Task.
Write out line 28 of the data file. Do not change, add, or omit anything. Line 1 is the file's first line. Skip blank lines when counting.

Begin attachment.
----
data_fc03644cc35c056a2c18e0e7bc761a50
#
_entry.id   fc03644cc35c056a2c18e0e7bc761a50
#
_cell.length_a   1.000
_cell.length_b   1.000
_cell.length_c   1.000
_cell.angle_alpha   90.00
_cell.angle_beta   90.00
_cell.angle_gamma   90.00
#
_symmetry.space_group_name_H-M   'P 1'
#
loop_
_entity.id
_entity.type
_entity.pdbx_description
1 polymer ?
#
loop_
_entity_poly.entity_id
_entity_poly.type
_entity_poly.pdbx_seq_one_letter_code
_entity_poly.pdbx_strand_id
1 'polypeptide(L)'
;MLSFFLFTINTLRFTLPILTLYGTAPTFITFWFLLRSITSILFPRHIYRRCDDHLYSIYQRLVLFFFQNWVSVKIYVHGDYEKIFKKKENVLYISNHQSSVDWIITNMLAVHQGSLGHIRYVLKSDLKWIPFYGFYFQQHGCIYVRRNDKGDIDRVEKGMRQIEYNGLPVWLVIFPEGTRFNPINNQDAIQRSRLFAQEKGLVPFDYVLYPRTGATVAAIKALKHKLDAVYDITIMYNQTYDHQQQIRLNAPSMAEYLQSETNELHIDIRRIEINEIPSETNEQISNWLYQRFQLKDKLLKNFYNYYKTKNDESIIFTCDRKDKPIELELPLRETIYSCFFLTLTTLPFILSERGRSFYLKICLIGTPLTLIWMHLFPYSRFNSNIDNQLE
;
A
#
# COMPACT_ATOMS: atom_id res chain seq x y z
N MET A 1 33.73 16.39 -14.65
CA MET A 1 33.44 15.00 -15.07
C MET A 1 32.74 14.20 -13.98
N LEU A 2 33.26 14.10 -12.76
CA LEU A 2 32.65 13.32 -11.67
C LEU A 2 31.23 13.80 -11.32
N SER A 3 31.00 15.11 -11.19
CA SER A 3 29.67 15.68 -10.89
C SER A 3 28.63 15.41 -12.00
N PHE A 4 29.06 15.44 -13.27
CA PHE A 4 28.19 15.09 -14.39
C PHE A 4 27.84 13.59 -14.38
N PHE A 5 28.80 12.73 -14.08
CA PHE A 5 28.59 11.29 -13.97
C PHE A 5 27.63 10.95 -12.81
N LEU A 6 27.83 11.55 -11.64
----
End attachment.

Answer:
A